Profile Image for Maria Jansson.
70 reviews12 followers
May 20, 2016
I've read this book several times, and it's been a great source of inspiration for the horse part of my life, for the past 11 years. It's time for my daughter to get her first horse, and I figured that it was time for me to re-read this excellent book.

There's so much I can relate to when it comes to Monty Roberts childhood with an abusive father (in my case it was step-father,) and how this affect his way of thinking about both people and horses. It's difficult to understand that the cruel way of horse training that Monty's father represented still is the norm. (Or variation of that training.) This book should be among the classic "must read" for every child in school. Even the ones not interested in horses have a lot to learn from Monty's philosophy.

I can't wait to join-up with our new horse!
6 reviews4 followers
April 13, 2009
Monty's relationship with his father had such an incredible impact on his life. Throughout the book, I was still seeing someone still looking for approval. My opinion is that Monty is still seeking it. The other poignant moment was when he talked about the number of people attending his father's funeral vs. his mother's funeral. A cruel confirmation on how we can turn away from what is really happening and how the forgotten the others become. It is truly a book of raw emotion behind his words hidden behind his successes.
March 16, 2016
Monty Roberts tries to come across as the only person who knows about horses and acts as if he invented the concept of "be kind to horses" and "don't abuse them when you train them". That's good advice except I have known people who gave him their horses for his demonstrations and he lied about them being never saddled and so forth. I read extensive articles countering much of what he wrote in this book. Is it a good adventure story and memoir - yeah it's pretty good. But is it truthful. Sorry, it is not. I don't recommend it on any level.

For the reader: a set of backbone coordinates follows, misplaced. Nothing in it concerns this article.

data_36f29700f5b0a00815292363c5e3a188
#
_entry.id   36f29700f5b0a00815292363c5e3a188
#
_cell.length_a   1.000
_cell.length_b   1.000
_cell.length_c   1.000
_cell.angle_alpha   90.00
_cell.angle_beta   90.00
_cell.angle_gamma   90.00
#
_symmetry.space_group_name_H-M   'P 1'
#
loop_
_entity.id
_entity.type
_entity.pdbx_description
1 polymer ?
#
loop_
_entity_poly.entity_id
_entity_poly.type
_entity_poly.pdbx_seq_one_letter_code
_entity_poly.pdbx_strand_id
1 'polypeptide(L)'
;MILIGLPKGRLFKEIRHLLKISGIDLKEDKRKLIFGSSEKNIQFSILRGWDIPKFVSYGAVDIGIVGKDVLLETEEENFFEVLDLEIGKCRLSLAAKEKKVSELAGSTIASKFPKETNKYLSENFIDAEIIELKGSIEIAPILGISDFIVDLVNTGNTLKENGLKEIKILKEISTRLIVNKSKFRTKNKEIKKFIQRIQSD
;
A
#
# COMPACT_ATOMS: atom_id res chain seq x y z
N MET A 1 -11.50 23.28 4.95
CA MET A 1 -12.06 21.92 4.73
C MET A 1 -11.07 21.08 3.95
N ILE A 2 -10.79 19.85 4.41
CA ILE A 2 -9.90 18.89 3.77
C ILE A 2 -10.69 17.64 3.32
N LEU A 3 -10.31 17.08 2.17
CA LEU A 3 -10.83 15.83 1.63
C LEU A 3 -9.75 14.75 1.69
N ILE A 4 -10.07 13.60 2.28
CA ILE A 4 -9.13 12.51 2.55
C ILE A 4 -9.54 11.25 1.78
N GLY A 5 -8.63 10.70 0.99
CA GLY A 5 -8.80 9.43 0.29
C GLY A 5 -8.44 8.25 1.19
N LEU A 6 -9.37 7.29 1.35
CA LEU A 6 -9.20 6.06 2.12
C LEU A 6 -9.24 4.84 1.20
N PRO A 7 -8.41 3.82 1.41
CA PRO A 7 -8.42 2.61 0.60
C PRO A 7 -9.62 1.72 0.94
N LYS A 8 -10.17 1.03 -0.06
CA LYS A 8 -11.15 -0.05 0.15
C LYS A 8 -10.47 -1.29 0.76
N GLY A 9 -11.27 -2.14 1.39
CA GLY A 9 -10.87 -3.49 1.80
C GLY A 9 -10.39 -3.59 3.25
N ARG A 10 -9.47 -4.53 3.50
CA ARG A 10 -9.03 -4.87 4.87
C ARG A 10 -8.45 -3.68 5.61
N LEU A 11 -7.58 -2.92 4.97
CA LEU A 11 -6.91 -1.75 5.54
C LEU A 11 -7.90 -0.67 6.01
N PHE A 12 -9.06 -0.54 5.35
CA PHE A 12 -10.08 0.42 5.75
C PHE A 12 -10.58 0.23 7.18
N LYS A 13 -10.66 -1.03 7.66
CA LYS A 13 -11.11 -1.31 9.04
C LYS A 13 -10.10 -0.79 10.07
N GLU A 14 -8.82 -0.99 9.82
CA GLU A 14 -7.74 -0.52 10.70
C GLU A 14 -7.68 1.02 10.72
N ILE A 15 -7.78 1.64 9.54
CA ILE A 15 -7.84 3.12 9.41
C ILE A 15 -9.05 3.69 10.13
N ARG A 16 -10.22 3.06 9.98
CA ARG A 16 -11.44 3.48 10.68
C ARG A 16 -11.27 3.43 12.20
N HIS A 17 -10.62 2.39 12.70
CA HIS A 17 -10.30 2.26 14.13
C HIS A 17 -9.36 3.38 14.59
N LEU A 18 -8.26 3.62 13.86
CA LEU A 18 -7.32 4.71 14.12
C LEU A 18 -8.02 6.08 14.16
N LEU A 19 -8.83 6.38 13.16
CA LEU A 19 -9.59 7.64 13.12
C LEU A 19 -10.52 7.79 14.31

Profile Image for Nabitha Aline.
5 reviews
April 15, 2016
I guess I shouldn't have read the news reports about Monty Roberts exaggerations and claims that he lied about nearly everything. Maybe then I could have enjoyed his book as fiction, at least. I read this book after a bunch of my riding friends told me about it. They were into horses, training and saving mustangs and since I love animals i thought I would give it a try to. It's interesting but the reports totally blew it for me. I do understand how others who don't know about the claims against him would think it's good. Sorry, but just needed to comment about that.
Profile Image for Samantha.
130 reviews
May 26, 2009
I read this book several years ago when it was fashionable in the UK and when I was still riding. Interestingly all the riding instructors seemed to hate it. I found it fascinating and pretty much took it at face value. I find animal psychology fascinating in as much as it equally relates to humans (us other herd animals!) I think if you ride or are merely interested in horses this would be an interesting read.